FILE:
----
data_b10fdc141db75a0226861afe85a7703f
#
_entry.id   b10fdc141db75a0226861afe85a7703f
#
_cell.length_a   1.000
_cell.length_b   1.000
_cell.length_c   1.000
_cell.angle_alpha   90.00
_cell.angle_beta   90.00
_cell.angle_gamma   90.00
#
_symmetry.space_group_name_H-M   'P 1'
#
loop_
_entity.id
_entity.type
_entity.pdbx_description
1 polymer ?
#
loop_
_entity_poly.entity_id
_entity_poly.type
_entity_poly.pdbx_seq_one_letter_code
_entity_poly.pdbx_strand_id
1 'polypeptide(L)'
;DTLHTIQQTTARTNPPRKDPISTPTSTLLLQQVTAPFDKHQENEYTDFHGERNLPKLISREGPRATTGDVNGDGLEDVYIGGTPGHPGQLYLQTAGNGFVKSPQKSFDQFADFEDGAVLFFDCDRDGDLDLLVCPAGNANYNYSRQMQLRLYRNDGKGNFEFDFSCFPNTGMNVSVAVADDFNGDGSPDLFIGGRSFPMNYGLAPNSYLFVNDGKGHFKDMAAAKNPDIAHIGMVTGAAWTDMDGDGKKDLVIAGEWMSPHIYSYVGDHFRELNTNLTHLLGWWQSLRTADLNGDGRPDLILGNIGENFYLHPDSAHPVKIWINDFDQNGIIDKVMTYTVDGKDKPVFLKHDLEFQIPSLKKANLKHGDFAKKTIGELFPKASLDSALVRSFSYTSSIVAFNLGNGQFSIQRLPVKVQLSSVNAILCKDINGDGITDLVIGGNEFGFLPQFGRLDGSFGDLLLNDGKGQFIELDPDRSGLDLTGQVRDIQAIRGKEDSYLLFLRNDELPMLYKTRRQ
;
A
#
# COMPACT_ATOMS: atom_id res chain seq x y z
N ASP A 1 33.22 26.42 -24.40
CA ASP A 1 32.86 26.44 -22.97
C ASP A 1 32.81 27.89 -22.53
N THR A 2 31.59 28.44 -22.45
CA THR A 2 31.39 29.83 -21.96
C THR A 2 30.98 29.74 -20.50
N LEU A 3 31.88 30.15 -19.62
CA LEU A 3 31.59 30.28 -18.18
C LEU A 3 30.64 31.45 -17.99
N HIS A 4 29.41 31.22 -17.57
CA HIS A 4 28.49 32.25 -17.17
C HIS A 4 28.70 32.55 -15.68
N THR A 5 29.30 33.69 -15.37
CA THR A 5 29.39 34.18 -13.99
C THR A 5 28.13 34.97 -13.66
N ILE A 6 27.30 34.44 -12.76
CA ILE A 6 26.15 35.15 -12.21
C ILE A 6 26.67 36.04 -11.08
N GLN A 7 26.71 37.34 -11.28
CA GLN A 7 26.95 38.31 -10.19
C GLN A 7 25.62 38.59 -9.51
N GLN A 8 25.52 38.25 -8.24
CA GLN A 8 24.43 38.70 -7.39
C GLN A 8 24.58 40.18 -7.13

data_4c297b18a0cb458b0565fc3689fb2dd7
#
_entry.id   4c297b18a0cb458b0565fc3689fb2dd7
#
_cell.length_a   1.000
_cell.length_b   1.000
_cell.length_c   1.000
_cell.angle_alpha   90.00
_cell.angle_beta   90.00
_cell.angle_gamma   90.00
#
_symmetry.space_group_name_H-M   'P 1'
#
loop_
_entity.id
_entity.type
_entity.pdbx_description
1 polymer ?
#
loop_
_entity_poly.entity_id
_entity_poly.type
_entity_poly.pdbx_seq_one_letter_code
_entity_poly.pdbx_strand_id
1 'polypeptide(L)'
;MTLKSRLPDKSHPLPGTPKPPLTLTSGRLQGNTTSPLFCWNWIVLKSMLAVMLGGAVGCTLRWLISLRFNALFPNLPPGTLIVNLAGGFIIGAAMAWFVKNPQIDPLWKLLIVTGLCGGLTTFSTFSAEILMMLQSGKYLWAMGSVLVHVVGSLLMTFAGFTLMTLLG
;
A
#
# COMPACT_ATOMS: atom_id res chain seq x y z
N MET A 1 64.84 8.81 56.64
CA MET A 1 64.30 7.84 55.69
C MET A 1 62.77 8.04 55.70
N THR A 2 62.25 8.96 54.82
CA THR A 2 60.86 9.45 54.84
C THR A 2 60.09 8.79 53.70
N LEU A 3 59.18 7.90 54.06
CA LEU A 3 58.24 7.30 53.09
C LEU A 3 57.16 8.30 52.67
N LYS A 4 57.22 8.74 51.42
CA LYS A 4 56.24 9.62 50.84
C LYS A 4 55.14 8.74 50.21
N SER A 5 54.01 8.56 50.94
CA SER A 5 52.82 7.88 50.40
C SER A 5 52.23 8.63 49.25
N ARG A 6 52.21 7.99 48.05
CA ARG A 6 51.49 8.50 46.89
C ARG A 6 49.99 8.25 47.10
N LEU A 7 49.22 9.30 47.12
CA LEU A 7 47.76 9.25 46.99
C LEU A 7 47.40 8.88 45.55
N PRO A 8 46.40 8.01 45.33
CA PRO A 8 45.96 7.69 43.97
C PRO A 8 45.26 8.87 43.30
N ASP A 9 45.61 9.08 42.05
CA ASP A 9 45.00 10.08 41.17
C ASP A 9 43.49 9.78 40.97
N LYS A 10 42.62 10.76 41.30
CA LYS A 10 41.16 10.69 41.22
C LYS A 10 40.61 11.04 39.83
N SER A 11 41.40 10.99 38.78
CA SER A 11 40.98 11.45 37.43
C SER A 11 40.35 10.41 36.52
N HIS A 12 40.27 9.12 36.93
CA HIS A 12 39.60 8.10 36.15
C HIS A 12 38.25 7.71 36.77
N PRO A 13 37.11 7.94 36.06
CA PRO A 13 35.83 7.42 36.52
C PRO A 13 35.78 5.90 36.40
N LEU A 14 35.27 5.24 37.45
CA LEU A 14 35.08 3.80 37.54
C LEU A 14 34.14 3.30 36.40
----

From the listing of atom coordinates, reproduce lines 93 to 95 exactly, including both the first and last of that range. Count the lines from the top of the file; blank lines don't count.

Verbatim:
C LEU A 3 57.16 8.30 52.67
N LYS A 4 57.22 8.74 51.42
CA LYS A 4 56.24 9.62 50.84